You will easily recognize today’s icon as the “Not Made by Hands” image of Jesus, which according to tradition appeared miraculously when Jesus pressed a cloth to his wet face, and his image was transferred to the cloth, becoming supposedly the “first Christian icon.”

Well, as you learned in a previous posting on this type, that is just a legend that developed over time.  But the result of that legend was not only images of this type being used to support the practice of icon veneration, but also the eventual creation of immense numbers of icons bearing the image — including even Russian military banners.

This interesting example bears the inscription:
Literally, IMAGE NOT-HAND-MADE, or in the usual translation,

(Courtesy of

Two angels standing on stylized clouds support the cloth.

Just below the face of Jesus is the inscription on the cloth:

It reads:

“[The] Holy Cloth.”

Ubrus can be translated both as “cloth” and as “towel.”  In Russian religious practice, it is also the name for the white towel — often colorfully embroidered at both ends — placed atop and at the sides of an icon to decorate and honor it in a home shrine — the “beautiful corner” of the room where the icons are placed.

The most interesting thing about this example, however, is the uncommon inscription found at the base of the icon:

It reads:


What does it mean?  Well, you may recall that some time ago there was a posting here on Greek abbreviations found on stone crosses, etc.  Among them was this one:

Theou Thea Theion Thauma
“Vision of God — Divine Wonder”

The base inscription on this Russian icon of the “Not Made by Hands Image” is just the Church Slavic translation of that Greek phrase, which we could also render as:
“The Vision of God — a Divine Miracle.”

The reference here is to the visual presentation of the image — the face — of Jesus, which in Eastern Orthodox tradition appeared miraculously on the cloth, and so was a “divine wonder” — a miracle.

The point behind its use on this icon is that in Eastern Orthodoxy theology and belief, this first appearance (though legendary in reality, of course) of the image of Jesus on the cloth — the first Christian icon — was the excuse made for the practice of making and venerating icons.  The argument was that formerly God — being a spirit — could not be represented in paintings.  But because God was incarnate — made flesh — in the person of Jesus, and could then be seen by human eyes, one could therefore paint and venerate icons of God  in the visible person of Jesus.  And of course Eastern Orthodox tradition held that the “real” visage of Jesus could be seen in icons of the “Image Not Made by Hands,” which was considered an actual seeing — a “vision” — of God, and therefore a divine miracle.  So the incarnation of Jesus was used as the (rather shaky) basis of the argument for icon veneration.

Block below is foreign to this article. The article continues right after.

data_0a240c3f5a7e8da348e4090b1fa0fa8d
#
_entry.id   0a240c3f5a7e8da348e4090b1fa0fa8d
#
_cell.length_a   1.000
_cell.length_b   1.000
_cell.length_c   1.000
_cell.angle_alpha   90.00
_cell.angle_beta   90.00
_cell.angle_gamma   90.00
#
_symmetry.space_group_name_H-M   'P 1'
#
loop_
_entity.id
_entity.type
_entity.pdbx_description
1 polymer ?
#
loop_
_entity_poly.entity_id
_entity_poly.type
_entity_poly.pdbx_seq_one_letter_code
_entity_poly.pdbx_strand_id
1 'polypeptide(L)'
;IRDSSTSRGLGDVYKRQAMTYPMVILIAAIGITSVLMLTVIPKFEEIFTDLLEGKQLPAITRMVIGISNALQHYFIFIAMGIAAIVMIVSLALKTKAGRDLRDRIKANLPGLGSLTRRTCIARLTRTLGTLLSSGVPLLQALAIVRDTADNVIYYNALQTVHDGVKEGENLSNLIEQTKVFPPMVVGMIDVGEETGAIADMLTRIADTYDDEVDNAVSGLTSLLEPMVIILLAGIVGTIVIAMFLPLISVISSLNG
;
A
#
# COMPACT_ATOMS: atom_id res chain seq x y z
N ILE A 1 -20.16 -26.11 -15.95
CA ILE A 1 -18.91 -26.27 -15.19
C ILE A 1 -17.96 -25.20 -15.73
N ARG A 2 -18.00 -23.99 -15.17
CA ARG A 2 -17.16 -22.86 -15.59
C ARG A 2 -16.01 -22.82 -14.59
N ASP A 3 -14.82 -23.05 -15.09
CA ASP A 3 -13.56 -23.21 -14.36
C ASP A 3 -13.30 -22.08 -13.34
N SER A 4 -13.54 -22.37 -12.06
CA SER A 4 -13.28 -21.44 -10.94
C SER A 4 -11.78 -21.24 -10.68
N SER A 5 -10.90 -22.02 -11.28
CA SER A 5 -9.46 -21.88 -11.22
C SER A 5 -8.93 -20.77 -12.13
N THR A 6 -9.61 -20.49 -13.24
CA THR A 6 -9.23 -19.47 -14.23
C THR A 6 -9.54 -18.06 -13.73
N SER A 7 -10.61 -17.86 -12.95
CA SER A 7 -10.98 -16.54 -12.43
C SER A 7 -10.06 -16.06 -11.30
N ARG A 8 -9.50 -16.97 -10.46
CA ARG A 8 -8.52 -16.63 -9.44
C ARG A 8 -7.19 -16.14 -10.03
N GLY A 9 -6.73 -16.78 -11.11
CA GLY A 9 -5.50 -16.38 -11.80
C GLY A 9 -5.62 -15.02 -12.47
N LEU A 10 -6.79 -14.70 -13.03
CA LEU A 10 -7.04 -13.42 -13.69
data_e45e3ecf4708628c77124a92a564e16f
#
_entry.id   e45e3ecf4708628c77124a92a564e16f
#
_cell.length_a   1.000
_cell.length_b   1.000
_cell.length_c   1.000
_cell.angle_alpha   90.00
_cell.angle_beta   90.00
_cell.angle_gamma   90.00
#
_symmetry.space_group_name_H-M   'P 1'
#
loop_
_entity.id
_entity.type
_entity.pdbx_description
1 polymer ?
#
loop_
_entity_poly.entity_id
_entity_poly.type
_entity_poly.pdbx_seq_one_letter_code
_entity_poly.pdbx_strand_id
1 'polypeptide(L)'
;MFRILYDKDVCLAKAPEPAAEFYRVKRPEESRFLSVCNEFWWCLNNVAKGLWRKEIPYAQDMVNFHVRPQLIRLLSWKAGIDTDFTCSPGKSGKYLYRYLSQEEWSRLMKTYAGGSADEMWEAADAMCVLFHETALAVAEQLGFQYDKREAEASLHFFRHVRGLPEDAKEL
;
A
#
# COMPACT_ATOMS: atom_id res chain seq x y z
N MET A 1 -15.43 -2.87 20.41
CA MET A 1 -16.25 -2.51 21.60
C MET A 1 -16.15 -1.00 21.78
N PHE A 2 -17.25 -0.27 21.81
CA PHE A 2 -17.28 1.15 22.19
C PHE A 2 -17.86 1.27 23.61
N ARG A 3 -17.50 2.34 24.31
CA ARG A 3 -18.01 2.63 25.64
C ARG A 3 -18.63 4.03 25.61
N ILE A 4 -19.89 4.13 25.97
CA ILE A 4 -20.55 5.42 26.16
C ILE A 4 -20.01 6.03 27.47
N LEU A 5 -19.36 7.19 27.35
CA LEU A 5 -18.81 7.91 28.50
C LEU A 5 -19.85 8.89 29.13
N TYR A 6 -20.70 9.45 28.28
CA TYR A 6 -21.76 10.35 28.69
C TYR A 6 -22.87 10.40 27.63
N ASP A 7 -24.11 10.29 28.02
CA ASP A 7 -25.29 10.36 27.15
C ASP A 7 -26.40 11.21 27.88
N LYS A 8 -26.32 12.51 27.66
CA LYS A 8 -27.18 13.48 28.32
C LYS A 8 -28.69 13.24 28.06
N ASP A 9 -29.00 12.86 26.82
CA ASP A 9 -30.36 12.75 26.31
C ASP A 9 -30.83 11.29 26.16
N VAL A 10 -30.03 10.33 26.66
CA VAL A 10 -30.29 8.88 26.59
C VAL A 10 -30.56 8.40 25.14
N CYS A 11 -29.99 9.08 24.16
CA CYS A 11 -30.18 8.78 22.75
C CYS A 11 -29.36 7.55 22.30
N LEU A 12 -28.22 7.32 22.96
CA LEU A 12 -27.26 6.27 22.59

I have spoken earlier of how often icon saints are just generic images.  That is particularly obvious in the image of the Guardian Angel (Angel Khranitel) who represents each individual believer’s guardian angel —  “one image fits all.”

The Guardian Angel was believed to watch over each Orthodox believer, keeping note of his or her good and bad deeds.  He is generally shown with a cross in the right hand — representing faith — and a sword in the left, signifiying his power to protect from evil.

In the example shown here, the Guardian Angel stands on a cloud depicted, as Russian icon clouds generally are — as a collection of snail-like curls.  The Guardian Angel is sometimes the main icon figure, but more often he is found in the company of other saints, and he is also a very common border image.

The other saint in this image is Svayataya Prepodobnaya Feodosiya.  If you are a regular reader here, you will recall that Svyataya means “holy” or “saint,” and Prepodobnaya signifies a female monastic — a nun.  And this nun saint’s name is Feodosiya, or if we put it in a western form, Theodosia.  Remember when reading icon inscriptions that the Church Slavic in which icon titles are written has no “TH,” and uses “F” instead.

This icon most likely belonged to a girl or woman named Feodosiya.  Using it, she could pray both to the saint for whom she was named and to her Guardian Angel.

The little image at the center of the top border — between the two inscriptions identifying the saint and angel below — is the “Not Made By Hands” image of Christ (I discussed this image in an earlier posting).  It holds the place that generally would be taken by an image of Gospod’ Savaof — God the Father painted as an old man with a white beard.  One sect of Old Believers abjured the “Gospod’ Savaof” image, and used the “Not Made By Hands” image in its place, as here and at the top of crucifix icons.

Did you notice that the main images in this icon — painted near the beginning of the 20th century — are on a central field surrounded by a raised border?  The border and recessed field form a kovcheg — literally an “ark,” but more simply a “box,” meaning a kind of visual box in which sacred things are found — the sacred things in this case being the two figures.  The use of the kovcheg is generally characteristic of much older icons, but from the late date of this particular image, we see that it is by no means an infallible indicator of date.  Note also that though the sacred figures in this icon all have haloes, there is no real svyet’ (literally “light”) — no bright or gilded background such as is often found on other icons.

Here is another example, dated 1904:

(Courtesy of

It has the ornate border typical of many icons of the late 19th-early 20th century, and shows a mixture of Byzantine and western European influence in its style.